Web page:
Monday, April 26, 2010

EBENEZER FINDS A HOME! by Henriette Forester; April 1935; part 6

"Say Mister, I can't offer you cash right away, but if you'd go in with me on a profit sharin' basis...with wheat goin' up and hogs high as they be...I'll give you your board and three meals a day and plenty of work...well, Mister, how about it?" His voice died away before the joy leaping in the stranger's eyes.

"Are you sure it will be all right with your wife...Mr...."

"Paulson's my name."

"Mr. Paulson. If you don't think she'd mind undertaking a ..."

Eben didn't let him finish. "All right. Sure it's all right. Meet us at the Union Station in time for the seven ten on the Northwestern.

Why, when he told Myrtle about the man's losin' his wife and givin' up his farm...and what was it happened to his kid...Well anyway when he told her he'd say, "Myrt, that Home's goin' to send out a visitor to see how their precious baby's gettin' along and when they see we have a hired man, they'll know we aren't a goin' to let him work 'til he's big enough." Probably Myrtle would be so excited with that baby of hers she wouldn't care about another thing. With leaping strides Eben Paulson started for the park where he expected to meet his wife.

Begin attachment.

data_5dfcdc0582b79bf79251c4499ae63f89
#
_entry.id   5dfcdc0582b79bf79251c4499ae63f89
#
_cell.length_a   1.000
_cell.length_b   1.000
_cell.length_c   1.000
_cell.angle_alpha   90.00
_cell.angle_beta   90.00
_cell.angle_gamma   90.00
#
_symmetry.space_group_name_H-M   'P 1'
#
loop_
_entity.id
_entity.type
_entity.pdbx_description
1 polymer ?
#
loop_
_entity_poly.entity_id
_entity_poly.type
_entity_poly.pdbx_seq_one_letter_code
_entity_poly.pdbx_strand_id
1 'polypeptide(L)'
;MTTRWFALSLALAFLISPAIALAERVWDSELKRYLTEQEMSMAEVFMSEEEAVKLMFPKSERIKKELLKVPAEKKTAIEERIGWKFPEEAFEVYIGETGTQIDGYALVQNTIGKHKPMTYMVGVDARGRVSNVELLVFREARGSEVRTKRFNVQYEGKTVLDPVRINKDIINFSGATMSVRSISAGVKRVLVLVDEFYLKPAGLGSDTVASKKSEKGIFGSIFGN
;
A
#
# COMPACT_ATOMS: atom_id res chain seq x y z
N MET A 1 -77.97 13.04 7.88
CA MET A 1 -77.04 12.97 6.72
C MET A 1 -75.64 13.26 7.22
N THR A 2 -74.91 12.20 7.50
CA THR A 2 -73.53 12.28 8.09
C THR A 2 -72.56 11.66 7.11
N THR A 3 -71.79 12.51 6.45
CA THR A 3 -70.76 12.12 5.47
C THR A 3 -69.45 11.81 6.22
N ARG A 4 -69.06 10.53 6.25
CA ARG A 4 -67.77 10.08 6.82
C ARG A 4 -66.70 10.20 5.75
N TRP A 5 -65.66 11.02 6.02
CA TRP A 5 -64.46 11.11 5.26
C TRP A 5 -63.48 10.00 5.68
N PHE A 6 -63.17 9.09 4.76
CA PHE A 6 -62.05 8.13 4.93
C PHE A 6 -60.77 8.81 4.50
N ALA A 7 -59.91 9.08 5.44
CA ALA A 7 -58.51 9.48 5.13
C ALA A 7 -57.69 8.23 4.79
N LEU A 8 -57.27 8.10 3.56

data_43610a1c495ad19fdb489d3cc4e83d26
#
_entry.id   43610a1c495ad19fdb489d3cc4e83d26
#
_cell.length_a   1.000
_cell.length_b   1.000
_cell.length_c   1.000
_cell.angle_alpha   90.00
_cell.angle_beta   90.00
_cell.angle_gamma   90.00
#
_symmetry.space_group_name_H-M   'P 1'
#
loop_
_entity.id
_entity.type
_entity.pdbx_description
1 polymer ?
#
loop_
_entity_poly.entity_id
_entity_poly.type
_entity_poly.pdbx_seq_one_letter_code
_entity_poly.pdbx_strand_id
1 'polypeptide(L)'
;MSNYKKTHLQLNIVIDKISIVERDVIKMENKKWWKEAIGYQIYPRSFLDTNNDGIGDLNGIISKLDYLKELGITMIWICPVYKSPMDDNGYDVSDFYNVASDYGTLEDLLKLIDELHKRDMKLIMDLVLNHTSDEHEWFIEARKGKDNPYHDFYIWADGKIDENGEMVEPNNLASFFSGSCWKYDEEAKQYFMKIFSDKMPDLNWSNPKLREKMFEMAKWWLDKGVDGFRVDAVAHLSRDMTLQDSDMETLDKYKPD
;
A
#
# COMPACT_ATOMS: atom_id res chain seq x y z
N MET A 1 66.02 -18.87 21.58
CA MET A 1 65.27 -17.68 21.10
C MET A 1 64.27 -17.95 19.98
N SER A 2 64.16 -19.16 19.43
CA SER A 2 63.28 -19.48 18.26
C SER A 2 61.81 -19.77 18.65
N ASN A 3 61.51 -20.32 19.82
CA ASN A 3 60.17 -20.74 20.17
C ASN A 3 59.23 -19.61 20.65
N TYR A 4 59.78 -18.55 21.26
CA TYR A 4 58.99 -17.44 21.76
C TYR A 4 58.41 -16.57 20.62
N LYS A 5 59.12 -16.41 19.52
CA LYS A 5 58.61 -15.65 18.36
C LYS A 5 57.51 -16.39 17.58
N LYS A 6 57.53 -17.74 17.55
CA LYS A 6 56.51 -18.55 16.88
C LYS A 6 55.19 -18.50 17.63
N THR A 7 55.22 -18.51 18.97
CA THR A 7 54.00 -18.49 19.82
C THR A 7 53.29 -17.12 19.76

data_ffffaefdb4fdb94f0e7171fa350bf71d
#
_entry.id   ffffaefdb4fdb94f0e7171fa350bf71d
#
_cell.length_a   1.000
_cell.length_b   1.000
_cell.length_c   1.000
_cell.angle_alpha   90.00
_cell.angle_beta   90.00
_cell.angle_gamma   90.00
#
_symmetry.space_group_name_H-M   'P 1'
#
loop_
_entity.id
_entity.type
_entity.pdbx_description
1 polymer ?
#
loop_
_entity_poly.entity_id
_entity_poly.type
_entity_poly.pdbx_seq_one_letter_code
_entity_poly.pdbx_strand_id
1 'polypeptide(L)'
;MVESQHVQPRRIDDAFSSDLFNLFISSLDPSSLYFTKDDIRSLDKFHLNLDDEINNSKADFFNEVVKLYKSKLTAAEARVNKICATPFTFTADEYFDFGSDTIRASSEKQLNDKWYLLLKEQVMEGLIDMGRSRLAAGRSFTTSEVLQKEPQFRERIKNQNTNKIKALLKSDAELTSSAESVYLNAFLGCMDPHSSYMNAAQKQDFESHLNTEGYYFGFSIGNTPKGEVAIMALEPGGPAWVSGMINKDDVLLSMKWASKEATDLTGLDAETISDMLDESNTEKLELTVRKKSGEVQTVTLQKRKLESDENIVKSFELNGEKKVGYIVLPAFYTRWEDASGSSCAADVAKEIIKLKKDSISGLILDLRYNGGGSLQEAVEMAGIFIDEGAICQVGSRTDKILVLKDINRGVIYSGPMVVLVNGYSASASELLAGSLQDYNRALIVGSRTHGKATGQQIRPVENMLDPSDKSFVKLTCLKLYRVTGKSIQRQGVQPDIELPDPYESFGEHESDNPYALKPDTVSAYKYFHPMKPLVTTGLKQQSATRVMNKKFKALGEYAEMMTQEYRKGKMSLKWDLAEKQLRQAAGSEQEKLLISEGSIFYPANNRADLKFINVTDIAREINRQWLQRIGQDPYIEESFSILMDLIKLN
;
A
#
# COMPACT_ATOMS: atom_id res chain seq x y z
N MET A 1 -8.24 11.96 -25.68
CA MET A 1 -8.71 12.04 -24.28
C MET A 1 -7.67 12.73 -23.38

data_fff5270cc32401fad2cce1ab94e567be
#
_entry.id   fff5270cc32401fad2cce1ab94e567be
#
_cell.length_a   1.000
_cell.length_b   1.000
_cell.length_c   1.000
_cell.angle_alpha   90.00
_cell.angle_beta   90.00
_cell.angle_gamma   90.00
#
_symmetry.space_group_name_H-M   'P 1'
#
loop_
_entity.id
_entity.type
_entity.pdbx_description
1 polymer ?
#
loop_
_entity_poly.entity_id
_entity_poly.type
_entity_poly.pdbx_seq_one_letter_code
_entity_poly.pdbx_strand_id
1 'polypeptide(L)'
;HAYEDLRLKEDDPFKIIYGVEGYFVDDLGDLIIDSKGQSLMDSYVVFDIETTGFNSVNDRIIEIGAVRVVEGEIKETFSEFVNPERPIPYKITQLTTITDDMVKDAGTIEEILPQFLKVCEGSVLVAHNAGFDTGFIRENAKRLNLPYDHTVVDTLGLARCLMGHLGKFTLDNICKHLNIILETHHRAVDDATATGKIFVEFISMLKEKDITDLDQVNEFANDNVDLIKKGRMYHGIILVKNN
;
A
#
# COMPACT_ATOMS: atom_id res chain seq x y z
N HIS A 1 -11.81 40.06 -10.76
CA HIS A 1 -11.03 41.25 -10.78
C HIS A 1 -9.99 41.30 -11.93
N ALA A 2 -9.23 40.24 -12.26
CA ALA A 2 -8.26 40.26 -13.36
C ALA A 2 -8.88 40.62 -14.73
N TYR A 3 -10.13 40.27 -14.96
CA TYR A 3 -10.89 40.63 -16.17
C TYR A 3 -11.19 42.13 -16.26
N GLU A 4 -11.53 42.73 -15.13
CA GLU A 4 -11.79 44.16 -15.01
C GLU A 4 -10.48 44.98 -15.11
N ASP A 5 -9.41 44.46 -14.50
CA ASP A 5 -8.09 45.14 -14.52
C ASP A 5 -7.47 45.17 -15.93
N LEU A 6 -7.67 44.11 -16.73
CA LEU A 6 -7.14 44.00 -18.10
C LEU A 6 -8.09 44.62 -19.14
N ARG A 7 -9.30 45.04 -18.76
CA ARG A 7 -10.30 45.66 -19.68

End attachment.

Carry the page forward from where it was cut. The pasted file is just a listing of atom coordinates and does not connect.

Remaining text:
He found the park opposite the Child Placing Society empty, except for a poor creature sitting on a bench holding her head in both hands. Poor woman! She'd just given up her baby probably...Eben skirted around the far side in a miserable heap...He mustn't act curious, but he couldn't help seeing the ribbon on her hat, down between the poor woman's hands. Why that hat...that was the hat that had entered the city on Myrtle's head so spiritedly...only this morning.

"Myrt!" cried Eben. "Myrt, what's the matter?

Right there on the park bench she flung herself on his shoulder..."Eben," she cried..."Eben, it's about Ebenezer, I saw him. He's right there across the street, but I can't have him."

"Why not?" cried Eben furiously. "I'd like to know why not?"

"The directress thought it was all right, but she had to notify his family first and then when I telephoned at one-thirty she told me his...his other family found they could keep him...Oh, Eben, I saw him take his bath and he knew me and laughed...and he liked my hat."

"It's a fine hat," said Eben trying to be a comforter.

"That was my baby, Eben...and now I'll never see him again."